His solo on Basie’s 1937 “One O’Clock Jump”—Young hits a B-flat 20 times in a row—was memorized by legions of tenor sax players. Young’s 1939 showpiece “Lester Leaps In”—rife with rhythmic surprises—spotlights his superior note choices and interlinking melodic ideas. These recordings have much to offer listeners today.
A decade earlier, cornetist Louis Armstrong had crystallized the model jazz solo; Lester Young—a brilliant soloist and melodist—reimagined how an extempore statement could sound. Young’s feathery-floating tone; dearth of vibrato; long, flowing lines; and seemingly endless melodic ideas grabbed listeners’ ears. Inspired by the white saxophonist Frankie Trumbauer, Young presented a lyrical contrast to the hot style of the dominant tenor saxophonist, Coleman Hawkins. Young’s approach played down harmonies and emphasized melodic invention. He nailed his solos on the first take, spinning out golden melody lines at the speed of thought.
Achieving a balance between lyrical and earthy, between poise and punch, Young’s new paradigm made him the most influential jazz musician between the rise of Armstrong in the 1920s and saxophonist Charlie Parker in the mid-1940s.
Young and singer Billie Holiday forged a warm friendship, crowning each other with admiring nicknames. He called her “Lady Day” (short for Holiday) and she dubbed him “The President” or “Prez”—the top man in her realm. Their recordings of 1937-41—such as “Mean to Me” and “I Must Have That Man”—still sparkle after 80 years.
If Young’s sound was essentially romantic, his life arced toward the tragic. In 1944, shortly after appearing in a celebrated, arty movie short, “Jammin’ the Blues,” he was drafted into the U.S. Army, one of the worst possible fates for someone introverted, soft-spoken, detached and suffering from epilepsy. The Army charged him with smoking marijuana and placed him in disciplinary barracks for nine months, a trauma from which he never fully recovered: “a nightmare,” he said, “man, one mad nightmare.”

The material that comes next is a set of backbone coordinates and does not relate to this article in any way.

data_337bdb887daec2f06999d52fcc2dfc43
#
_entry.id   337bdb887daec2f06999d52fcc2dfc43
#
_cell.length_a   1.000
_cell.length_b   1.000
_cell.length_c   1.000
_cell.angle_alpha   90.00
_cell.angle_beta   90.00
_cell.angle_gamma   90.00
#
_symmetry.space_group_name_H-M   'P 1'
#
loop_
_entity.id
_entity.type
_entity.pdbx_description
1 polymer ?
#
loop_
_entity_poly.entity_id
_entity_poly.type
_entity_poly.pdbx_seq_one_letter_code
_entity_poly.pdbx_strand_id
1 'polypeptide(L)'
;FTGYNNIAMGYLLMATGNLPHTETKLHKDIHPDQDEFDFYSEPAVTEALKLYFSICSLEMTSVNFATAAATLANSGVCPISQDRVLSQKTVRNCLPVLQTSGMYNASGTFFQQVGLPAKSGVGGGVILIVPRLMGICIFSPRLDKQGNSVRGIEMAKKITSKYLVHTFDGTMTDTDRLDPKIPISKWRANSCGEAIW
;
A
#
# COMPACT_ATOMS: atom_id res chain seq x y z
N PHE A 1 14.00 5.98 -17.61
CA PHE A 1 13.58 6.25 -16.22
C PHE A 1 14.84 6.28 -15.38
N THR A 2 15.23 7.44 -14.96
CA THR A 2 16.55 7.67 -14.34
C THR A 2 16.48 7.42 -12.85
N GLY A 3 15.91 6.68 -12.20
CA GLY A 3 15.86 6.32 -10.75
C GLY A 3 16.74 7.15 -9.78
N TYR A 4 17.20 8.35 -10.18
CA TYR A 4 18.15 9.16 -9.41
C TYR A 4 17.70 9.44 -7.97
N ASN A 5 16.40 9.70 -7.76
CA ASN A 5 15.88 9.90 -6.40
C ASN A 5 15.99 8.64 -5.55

As Young’s alcoholism grew worse in the 1950s, his tone grew huskier, his vibrato wider, and his pitch range lower. He died on March 15, 1959, at age 49, ending a recording career of just 23 years. Four months later, his musical soulmate Billie Holiday expired in a Harlem hospital at age 44.
Young influenced scores of saxophonists—such as Stan Getz and Dexter Gordon—as well as bebop, cool jazz, bossa nova and Hollywood soundtracks. Beyond music, such beat writers as Allen Ginsberg and Jack Kerouac hero-worshiped Young, and Bertrand Tavernier would base his 1986 movie “’Round Midnight” on the lives of Young and pianist Bud Powell.
The premature deaths of Young and Holiday testify to jazz musicians’ hard road then: irregular incomes, often-itinerant work, ever-present temptations of substance abuse, unscrupulous club owners and record producers, and vicissitudes of public taste.
If you were an African-American musician, you also faced the psychic brutality of widespread racism, discrimination, segregation and the risk of physical violence. “It’s all bullshit,” said Young, “and they want everybody who is a Negro to be a Uncle Tom or Uncle Remus or Uncle Sam.” And yet, despite sustained assaults on his dignity and humanity, Young and other musicians of color, fortified by the strength of their character and culture, produced so much splendid, evergreen art.”